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British Journal of Sports Medicine
Year: 2009  |  Volume: 43  |  Issue: 11  |  Page No.: 840 - 844

Preliminary study of the effects of Tai Chi and Qigong medical exercise on indicators of metabolic syndrome and glycaemic control in adults with raised blood glucose levels

X Liu    

Abstract: Objectives:

To evaluate the feasibility, acceptability and effects of a Tai Chi and Qigong medical exercise programme that aimed to improve indicators of metabolic syndrome and glycaemic control in adults with raised blood glucose levels.

Design, setting, and participants:

A single-group pre-post trial of 11 participants (3 men and 8 women; age 42–65 years) with raised blood glucose levels conducted from August to November 2005 at a university in Australia.

Invervention:

Participants attended Tai Chi and Qigong exercise training for 1–1.5 h 3 times per week for 12 weeks and were encouraged to practise the exercises at home.

Main outcome measures:

Indicators of metabolic syndrome (body mass index, waist circumference, blood pressure, fasting blood glucose, triglycerides, HDL-cholesterol) and glucose control (HbA1c, fasting insulin and insulin resistance).

Results:

There was good adherence and high acceptability for the group-based programme. Significant improvements were seen in four of the seven indicators of metabolic syndrome including body mass index (mean difference –1.05 (95% CI –1.48 to –0.63), p<0.001), waist circumference (–2.80 cm (95% CI –4.97 to –0.62), p<0.05) and both systolic (–11.64 mm Hg (95% CI –19.46 to –3.51), p<0.01) and diastolic blood pressure (–9.73 mm Hg (95% CI –13.58 to –5.88), p<0.001). There were also small improvements in HbA1c (–0.32% (95% CI –0.49% to –0.15%), p<0.01), fasting insulin (–9.93 pmol/l (95% CI –19.93 to 0.07), p = 0.051) and insulin resistance (–0.53 (95% CI –0.97 to –0.09), p<0.05).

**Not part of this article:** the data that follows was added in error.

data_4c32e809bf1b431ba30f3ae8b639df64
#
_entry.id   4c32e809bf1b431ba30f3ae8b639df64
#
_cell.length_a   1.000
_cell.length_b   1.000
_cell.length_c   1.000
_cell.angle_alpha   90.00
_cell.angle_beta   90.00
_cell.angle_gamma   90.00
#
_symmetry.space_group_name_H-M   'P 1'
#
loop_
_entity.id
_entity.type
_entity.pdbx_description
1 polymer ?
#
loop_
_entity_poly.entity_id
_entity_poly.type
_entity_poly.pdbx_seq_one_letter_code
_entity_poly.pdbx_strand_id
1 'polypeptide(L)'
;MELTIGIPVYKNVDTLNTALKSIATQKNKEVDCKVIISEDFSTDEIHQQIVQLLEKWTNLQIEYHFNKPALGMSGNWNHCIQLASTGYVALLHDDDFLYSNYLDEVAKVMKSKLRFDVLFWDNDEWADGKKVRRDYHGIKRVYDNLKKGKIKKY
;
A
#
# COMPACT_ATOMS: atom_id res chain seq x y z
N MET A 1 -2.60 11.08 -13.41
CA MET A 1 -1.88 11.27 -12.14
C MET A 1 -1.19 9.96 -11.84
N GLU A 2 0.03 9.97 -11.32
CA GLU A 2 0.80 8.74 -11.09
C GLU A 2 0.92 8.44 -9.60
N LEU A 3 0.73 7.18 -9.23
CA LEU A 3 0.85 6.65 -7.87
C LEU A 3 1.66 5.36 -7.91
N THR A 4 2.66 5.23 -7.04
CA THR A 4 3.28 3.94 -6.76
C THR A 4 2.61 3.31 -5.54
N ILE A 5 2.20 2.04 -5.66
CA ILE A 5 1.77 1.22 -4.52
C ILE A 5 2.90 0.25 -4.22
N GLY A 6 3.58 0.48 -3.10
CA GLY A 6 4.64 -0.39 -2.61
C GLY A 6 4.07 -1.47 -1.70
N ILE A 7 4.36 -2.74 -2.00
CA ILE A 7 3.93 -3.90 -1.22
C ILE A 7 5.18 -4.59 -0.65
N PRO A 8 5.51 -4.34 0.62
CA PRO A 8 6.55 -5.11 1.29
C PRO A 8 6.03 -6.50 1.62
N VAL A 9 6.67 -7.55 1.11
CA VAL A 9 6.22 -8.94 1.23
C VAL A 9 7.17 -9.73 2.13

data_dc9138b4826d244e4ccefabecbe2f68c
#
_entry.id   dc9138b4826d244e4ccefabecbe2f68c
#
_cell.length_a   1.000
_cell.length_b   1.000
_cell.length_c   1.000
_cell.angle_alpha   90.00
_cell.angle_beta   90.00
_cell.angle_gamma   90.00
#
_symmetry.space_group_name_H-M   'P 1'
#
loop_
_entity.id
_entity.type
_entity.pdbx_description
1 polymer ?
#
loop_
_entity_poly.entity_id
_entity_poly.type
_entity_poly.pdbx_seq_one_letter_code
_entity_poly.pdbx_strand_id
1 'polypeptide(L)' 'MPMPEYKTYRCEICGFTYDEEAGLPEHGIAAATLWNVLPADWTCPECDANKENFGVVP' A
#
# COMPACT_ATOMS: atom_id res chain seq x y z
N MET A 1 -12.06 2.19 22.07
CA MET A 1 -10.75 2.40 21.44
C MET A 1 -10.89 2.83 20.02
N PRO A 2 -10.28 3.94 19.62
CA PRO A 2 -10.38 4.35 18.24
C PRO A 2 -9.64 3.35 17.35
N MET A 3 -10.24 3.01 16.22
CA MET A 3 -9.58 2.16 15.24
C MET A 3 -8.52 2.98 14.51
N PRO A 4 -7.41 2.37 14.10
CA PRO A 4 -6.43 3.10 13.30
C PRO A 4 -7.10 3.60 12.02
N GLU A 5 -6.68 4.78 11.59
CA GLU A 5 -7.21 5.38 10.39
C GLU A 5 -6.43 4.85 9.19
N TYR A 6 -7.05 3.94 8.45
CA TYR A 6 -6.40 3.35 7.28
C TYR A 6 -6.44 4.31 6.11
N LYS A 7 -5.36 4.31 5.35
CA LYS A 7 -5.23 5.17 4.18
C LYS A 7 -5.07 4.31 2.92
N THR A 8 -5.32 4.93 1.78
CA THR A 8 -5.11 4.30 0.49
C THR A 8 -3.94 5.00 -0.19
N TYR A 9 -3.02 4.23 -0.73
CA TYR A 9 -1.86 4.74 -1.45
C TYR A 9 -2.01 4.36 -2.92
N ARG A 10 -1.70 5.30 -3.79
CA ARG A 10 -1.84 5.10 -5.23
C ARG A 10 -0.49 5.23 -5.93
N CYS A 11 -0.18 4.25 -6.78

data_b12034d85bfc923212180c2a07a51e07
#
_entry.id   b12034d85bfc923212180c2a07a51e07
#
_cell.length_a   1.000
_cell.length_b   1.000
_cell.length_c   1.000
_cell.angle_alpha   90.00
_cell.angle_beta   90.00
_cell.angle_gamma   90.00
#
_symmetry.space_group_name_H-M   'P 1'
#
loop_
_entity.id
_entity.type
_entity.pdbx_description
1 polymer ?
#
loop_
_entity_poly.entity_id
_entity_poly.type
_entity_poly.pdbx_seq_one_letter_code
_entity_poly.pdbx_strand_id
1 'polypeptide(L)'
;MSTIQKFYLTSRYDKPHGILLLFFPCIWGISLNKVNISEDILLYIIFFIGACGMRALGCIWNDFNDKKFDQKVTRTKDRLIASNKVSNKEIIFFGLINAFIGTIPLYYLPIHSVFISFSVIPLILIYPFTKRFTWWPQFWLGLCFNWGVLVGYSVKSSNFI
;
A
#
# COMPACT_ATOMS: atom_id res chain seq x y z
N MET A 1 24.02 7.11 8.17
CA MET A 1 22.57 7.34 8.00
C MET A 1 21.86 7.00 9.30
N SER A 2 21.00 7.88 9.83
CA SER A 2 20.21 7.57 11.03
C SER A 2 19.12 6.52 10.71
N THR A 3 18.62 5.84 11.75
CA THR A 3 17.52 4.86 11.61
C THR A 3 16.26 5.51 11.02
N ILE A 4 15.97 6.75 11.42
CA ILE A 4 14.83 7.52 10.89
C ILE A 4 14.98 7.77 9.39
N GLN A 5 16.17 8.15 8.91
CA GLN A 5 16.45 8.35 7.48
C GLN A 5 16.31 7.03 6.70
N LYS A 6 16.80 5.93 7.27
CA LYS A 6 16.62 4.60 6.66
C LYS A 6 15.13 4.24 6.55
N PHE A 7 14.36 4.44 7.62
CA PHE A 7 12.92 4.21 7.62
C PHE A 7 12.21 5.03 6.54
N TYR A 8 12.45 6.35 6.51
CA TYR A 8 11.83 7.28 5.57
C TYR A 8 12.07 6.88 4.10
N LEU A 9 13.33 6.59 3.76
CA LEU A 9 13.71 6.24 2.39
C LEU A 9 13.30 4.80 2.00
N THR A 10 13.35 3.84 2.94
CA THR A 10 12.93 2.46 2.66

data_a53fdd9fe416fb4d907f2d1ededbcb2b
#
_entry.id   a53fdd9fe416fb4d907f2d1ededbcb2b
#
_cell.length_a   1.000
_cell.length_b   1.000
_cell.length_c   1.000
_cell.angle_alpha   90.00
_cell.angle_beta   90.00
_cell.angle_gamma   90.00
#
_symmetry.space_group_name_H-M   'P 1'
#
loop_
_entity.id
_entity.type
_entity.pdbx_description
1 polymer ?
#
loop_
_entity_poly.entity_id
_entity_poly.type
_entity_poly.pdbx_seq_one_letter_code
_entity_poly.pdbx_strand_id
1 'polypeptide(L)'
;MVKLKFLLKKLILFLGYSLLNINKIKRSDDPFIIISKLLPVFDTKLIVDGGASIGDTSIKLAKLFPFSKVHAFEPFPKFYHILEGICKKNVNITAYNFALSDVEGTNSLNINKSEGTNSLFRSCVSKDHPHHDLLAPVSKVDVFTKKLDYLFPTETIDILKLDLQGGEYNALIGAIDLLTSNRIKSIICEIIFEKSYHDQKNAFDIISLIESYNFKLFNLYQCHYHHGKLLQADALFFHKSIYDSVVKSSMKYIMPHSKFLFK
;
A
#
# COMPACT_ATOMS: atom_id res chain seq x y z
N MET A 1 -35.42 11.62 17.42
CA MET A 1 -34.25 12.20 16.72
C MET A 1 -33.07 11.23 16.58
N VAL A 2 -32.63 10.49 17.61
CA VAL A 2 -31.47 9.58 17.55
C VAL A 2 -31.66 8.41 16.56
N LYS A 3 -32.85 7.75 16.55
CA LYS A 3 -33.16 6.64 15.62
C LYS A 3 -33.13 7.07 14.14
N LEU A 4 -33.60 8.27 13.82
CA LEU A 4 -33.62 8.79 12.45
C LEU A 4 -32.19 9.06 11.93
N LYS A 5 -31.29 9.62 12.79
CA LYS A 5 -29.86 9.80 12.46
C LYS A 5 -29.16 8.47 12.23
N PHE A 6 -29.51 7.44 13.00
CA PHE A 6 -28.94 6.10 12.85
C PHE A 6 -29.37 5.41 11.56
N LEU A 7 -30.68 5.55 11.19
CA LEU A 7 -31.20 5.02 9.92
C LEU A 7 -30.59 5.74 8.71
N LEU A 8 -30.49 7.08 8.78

Conclusions:

The programme was shown to be feasible and acceptable and the findings suggest that it may be helpful for the control of indicators of metabolic syndrome and glycaemic control. Larger controlled studies are needed to confirm these promising results.

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